Customs officials in China caught this man trying to smuggle 94 iPhones into the country. Photo: Sina News
You don’t need a smartphone app to tell you that taping dozens of iPhones to your body might set off alarms.
So it’s hard to know what a Hong Kong man was thinking when he tried to walk through a metal detector at Fultan Port in China with 94 iPhones taped to his chest, stomach and legs.
Actually, customs officials were suspicious before he got to the metal detector. After a check of two plastic shopping bags he was carrying, officers directed him towards and metal detector and noticed his “weird walking posture, joint stiffness (and) muscle tension.”
Apple’s flagship China Store is getting some competition. Photo: Apple
When Apple comes up with an iconic design for an Apple Store, it often likes to replicate it elsewhere.
Just like the glass cube created for the company’s Fifth Avenue flagship store in New York has also popped up in other Apple Stores around the world, so too is the company reusing the glass cylinder entrance architecture design first created for its Pudong brick-and-mortar store in Shanghai.
The stunning 30-foot glass structure design will make a reappearance for Apple’s forthcoming Chongqing Apple Store, located in the city’s upmarket Guotai Plaza.
Tim Cook has told Apple employees he’s “deeply offended” by the BBC’s critical documentaryApple’s Broken Promises that investigated working conditions inside Apple’s supply Asian supply chain.
In an email obtained by The Telegraph from Apple VP Jeff Williams to the company’s workers in the UK, Williams said he and Cook are offended by the BBC’s suggestion that Apple broke promises with workers in the supply chain, and that no other company is doing “as much as Apple does to ensure fair and safe working conditions.”
Williams also countered the BBC’s claims that Apple uses tin sourced through child labor in Indonesia, saying Apple is spearheading the movement to hold the tens of thousands of artisanal miners more accountable, rather than getting out of the country altogether.
Apple Pay is inching closer to China. Photo: Apple
Apple is still trying to get a license for Apple Pay in China, but its new friends at Alibaba are bringing Touch ID payments to the mainstream in China today, with an update to the popular Alipay app that gives iPhone owners the power to make purchases with a fingerprint.
Alipay, which boasts over 300 million users in China, is the e-payment branch of Alibaba which just had the biggest global IPO ever this year. Tim Cook and Alibaba CEO Jack Ma met this year to talk about an Alipay + Apple Pay partnership, and the addition of Touch ID support is a strong sign that Apple’s mobile payments solution could be added in the future.
Cook welcomes China’s Internet Minister to Apple. Photos: China.com.cn
The minister of the Cyberspace Administration of China got a sneak peek at the Apple Watch during a recent visit to Apple’s Cupertino headquarters. Photos published by a state-owned website show Apple CEO Tim Cook demonstrating the device to Lu Wei, who also stopped by Facebook’s campus to meet Mark Zuckerberg.
People queuing for the iPhone 6 and 6 Plus all across China. Photo: People’s Daily/Weibo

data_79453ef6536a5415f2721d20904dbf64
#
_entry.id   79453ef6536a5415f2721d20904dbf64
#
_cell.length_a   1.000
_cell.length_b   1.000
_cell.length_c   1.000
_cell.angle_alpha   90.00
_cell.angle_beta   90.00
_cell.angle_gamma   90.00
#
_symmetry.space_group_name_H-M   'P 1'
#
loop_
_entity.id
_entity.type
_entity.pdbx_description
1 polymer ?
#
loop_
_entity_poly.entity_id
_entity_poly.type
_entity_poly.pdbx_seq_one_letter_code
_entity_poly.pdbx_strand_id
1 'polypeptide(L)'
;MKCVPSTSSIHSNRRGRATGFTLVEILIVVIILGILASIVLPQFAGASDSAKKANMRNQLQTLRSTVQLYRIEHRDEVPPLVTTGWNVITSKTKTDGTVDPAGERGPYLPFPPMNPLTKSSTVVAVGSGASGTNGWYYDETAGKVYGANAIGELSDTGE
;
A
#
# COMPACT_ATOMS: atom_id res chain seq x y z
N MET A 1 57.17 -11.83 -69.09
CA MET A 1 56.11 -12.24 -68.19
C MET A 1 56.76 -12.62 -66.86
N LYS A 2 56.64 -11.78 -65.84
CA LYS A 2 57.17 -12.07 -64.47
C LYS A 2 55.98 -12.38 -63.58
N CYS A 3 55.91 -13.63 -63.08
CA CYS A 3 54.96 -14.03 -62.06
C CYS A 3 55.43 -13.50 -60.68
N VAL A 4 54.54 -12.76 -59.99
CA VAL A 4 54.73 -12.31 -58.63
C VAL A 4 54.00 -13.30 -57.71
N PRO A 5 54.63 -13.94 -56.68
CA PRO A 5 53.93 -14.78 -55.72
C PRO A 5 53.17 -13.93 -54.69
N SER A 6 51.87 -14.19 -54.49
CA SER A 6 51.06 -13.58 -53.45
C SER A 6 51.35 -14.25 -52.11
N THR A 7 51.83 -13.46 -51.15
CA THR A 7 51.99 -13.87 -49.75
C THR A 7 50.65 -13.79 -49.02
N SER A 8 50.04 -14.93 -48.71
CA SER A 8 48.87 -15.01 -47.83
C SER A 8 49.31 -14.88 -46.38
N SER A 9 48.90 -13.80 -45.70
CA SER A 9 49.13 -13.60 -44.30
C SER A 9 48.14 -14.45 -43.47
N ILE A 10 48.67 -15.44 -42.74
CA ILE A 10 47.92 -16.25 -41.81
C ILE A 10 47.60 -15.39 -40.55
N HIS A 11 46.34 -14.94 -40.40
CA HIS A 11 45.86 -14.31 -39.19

Apple has announced that its China App Store, the second biggest in the world, is now accepting UnionPay as a payment option for customers.
As the most popular payment card in China — with over 4.5 billion cards issued to date — the move will make it simpler and more convenient for Apple users in China to purchase apps, since customers can now easily link their Apple ID with a UnionPay debit or credit card.
“The ability to buy apps and make purchases using UnionPay cards has been one of the most requested features from our customers in China,” Eddy Cue, Apple’s senior vice president of Internet Software and Services, is quoted as saying in Apple’s statement. “China is already our second largest market for app downloads, and now we’re providing users with an incredibly convenient way to purchase their favorite apps with just one-tap.”
WireLurker is “the first known malware that can infect installed iOS applications similar to a traditional virus.” Photo: Jim Merithew/Cult of Mac
(Updated with Apple statement below.)
A new class of malware targeted at OS X and iOS is spreading like wildfire in China, according to new research by Palo Alto Networks. Dubbed WireLurker, the trojan hides itself in apps distributed through a third-party Chinese app store for OS X and side-loads itself onto iOS devices via USB.
What sets WireLurker apart from other malware is that it is capable of infecting non-jailbroken iOS devices, and it heralds “a new era in malware attacking Apple’s desktop and mobile platforms.”
People queue for the iPhone 6 and 6 Plus all across China. Photo: People’s Daily/Weibo
It’s been a great year for Apple in China, and to top it off the China Brand Research Center just released its China Brand Power Index for the year — placing Apple in the no 1 position over long-time rival Samsung.
While Samsung Electronics took home brand value prizes in both the TV and monitor categories, Apple roundly beat it in the all-important mobile category, which Samsung has occupied for the previous two years.
Tim Cook has described his desire to bring Apple Pay to China as “top of the list” in terms of priorities.
Cook was quoted on Friday, following an interview he gave with China’s official Xinhua news agency. “China is a really key market for us,” he said. “Everything we do [in terms of services in the U.S.], we are going to work it here.”